Page images

chuse openly to renew his intercourse with Claudia, or to treat the duchess with that avowed neglect and indifference which he had formerly done; but he resolved to visit Claudia secretly, and to seek in her blandishments an antidote to the ennui and listlessness that hung upon his spirits.


Claudia had a female servant, whose fidelity she had the firmést reliance, and this girl had been as much attached to her as the depraved are capable of being to each other, till her connexion with Carlo Riccolini, her present paramour. Previous to her entering the service of Claudia, she had been this man's mistress, and though his threats and intreaties prevailed upon her to be silent as to their former connexion, she yet hated Claudia as a successful rival, and waited only for an opportunity to work her ruin.

One evening, while Carlo and Claudia were together, the duke came privately, and without attendants, to

her house; this girl was in the hall as he entered, and the sight of him was most welcome to her. "Now for revenge" (thought she, and she feigned to receive him with an air of confusion, and embarrassment.)

"How is Claudia conduct me to. her," (said the duke.).

"My lady cannot receive your ex-cellency (said she), because"-she stopped, apparently as if she knew not how to proceed.

The duke, who was wholly void of suspicion, exclaimed, "What! is she ill? What is her complaint?" ]

No, not ill, your excellency-Oh!

yes, she is ill."

[ocr errors]

The manner in which this sentencewas uttered, as well as the contradiction it implied, was sufficient to rouse injurious ideas even in the most candid mind, and for the first time a doubt of Claudia's fidelity occurred to the duke; he was hastily passing the girl, when.. she attempted to stop him; forgetful of

her sex, he threw her from him with violence, and walked up stairs; he passed through several apartments till he came to her boudoir, (that boudoir which had been so often the scene of his guilty pleasures). The door was of glass, and the curtains which shaded it were partly undrawn; through it the duke beheld Carlo reclined upon a sofa, and hanging over him, in an attitude of fondness, stood Claudia.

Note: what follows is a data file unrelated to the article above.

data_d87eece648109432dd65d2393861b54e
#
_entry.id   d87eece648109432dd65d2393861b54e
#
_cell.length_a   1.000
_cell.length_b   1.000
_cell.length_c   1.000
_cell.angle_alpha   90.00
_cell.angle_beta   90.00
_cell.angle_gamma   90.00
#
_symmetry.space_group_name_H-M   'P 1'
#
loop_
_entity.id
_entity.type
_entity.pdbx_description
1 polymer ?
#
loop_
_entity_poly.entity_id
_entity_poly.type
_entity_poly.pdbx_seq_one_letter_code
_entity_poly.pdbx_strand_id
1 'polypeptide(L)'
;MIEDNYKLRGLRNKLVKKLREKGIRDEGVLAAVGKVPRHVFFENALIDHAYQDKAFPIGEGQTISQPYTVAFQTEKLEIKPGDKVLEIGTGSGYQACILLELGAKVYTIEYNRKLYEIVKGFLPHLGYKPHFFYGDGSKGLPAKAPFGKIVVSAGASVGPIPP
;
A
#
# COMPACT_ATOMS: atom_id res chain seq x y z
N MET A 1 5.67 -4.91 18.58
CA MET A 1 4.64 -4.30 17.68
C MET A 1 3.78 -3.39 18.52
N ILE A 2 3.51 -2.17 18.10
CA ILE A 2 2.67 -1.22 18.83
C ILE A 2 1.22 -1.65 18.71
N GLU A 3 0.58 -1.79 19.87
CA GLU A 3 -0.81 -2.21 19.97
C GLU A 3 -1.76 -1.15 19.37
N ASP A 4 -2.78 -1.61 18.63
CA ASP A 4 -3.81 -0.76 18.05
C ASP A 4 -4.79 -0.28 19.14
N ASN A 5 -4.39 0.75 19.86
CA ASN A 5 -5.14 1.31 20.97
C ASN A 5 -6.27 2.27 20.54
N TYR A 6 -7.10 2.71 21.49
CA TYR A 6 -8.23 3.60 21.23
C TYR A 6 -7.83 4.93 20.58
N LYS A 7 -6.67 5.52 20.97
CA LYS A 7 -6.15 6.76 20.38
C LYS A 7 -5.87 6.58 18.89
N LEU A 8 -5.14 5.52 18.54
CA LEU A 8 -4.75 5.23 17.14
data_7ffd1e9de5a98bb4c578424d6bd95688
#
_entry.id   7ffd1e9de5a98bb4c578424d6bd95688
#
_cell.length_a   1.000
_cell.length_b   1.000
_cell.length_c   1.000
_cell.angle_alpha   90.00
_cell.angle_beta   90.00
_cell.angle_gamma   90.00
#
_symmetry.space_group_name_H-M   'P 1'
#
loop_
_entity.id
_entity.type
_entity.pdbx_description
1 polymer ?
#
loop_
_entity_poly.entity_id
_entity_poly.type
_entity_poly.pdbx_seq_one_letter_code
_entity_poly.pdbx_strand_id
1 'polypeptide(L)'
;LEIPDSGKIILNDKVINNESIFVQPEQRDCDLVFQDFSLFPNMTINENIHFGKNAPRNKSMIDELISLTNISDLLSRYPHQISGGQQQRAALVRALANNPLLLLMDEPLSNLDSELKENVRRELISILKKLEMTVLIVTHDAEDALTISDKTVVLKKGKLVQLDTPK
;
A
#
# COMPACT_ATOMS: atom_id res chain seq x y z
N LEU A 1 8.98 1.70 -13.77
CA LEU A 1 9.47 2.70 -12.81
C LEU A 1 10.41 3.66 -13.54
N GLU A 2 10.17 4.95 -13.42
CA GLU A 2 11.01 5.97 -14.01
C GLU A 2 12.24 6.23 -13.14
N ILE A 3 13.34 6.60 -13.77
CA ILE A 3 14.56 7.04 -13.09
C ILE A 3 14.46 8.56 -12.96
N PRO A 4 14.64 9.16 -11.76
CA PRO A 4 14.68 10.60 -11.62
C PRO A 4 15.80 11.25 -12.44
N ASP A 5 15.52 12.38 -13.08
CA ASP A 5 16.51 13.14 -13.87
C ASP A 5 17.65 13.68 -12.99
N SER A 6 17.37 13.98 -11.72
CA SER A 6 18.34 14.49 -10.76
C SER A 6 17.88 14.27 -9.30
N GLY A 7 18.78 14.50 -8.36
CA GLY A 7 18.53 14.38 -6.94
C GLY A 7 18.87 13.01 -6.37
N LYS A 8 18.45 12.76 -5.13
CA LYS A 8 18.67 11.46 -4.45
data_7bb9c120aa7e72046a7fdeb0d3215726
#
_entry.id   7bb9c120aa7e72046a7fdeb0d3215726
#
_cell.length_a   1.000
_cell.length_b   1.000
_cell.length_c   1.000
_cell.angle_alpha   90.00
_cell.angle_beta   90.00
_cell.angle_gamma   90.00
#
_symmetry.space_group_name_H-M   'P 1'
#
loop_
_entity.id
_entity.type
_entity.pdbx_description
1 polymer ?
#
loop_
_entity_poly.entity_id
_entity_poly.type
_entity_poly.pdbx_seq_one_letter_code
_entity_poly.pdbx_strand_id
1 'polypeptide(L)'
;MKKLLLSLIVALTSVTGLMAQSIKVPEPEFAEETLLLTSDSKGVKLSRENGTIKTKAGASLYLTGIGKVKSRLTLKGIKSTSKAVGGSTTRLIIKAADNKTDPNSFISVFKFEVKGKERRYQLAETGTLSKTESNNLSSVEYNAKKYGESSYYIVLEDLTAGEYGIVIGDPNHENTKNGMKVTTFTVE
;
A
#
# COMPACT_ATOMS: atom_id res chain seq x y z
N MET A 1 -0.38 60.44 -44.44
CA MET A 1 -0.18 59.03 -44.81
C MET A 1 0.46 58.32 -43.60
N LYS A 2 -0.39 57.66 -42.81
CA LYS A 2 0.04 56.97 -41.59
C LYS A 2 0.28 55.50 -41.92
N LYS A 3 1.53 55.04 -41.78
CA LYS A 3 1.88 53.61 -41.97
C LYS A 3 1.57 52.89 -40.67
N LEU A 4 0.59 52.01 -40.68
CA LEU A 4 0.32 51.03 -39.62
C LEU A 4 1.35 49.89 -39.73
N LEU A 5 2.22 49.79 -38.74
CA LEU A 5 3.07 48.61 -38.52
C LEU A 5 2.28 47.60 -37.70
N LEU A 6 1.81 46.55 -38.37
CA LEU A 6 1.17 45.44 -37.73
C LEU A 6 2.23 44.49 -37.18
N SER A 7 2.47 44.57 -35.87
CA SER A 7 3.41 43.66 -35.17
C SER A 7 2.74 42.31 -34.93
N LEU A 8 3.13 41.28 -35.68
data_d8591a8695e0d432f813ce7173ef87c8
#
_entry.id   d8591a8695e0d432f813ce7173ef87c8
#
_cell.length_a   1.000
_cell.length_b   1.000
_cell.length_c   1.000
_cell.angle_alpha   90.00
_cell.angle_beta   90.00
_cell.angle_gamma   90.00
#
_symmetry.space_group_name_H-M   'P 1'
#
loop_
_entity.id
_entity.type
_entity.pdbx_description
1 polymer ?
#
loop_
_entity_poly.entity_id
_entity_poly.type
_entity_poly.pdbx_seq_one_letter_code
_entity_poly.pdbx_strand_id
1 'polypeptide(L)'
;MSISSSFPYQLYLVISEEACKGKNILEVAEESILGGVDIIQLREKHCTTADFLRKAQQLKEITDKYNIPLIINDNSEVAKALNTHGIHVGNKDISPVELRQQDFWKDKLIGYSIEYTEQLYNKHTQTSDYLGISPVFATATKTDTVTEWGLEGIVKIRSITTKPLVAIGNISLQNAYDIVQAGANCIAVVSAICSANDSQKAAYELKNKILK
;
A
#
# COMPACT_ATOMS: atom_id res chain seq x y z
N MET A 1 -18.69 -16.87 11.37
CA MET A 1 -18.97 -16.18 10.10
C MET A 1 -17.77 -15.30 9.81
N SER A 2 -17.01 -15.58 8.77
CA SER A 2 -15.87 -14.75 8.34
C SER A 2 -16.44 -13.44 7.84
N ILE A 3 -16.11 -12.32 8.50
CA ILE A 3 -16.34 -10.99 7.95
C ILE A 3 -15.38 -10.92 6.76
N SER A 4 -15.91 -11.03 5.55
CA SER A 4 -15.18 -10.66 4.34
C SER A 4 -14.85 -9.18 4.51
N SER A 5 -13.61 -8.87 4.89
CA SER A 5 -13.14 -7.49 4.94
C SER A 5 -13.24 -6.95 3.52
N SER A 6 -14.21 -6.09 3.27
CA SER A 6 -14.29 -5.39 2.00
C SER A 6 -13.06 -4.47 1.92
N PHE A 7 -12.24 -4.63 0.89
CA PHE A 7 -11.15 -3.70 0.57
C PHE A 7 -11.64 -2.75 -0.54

Astonishment for some moments rivetted De Vinci to the spot where he stood, and before he recovered himself sufficiently to rush in, Claudia addressed her paramour.

"This is unkind, Carlo, (said she, in that soothing tone to which the heart of the duke had so often vibrated with transport,) you know that I am at present poor-you know that I would not refuse


the you


if 1

had it; when did Claudia refuse a re

quest of Carlo's "

"But if you have not the money,

you have jewels," (replied he, in a sullen tone).

"None but what are the gifts of the duke; and those, you well know, it would be madness to part with" (said she).

"I understand you, madam (cries Carlo), you cannot part with those trinkets, presented you by a lover who still possesses your heart."

"How often must I tell you (exclaimed she, passionately), that your suspicions are unjust? How often must I assure you, that for your sake I loath this man, and nothing but necessity should ever induce me to see him again? But prythee, dearest Carlo,' be reasonable, though these jewels are nearly all of value which I possess, yet I refuse them only from the fear that he should know that I have parted with them; was I assured that would not be the case, thou shouldst have them freely. Oh! what shouldst thou

not have that was in Claudia's power to

to grant."

"Then set thy heart at rest, for he shall never know what thou hast done with them; should they be enquired for, it is easy to invent a tale that they are lost, and you know not Claudia the service that they will be of

[merged small][ocr errors]

"Thou shalt have them, love (cried she), smile then with thy usual cheerfulness; thou knowest thy smiles are the delight of my heart."

She threw her arms around him as she spoke,, and pressed her lips to his. The duke could bear no more-he drew his sword and rushed into the apartment. The guilty pair-started from the couch as he entered. "Base, infamous woman! (exclaimed he) couldst thou find no minion for thy lascivious hours but such a wretch as this?" made a furions pass at Carlo as he spoke, who stepped aside to evade it. The duke pressed upon him, and the villain, drawing a stiletto from his bo


« PreviousContinue »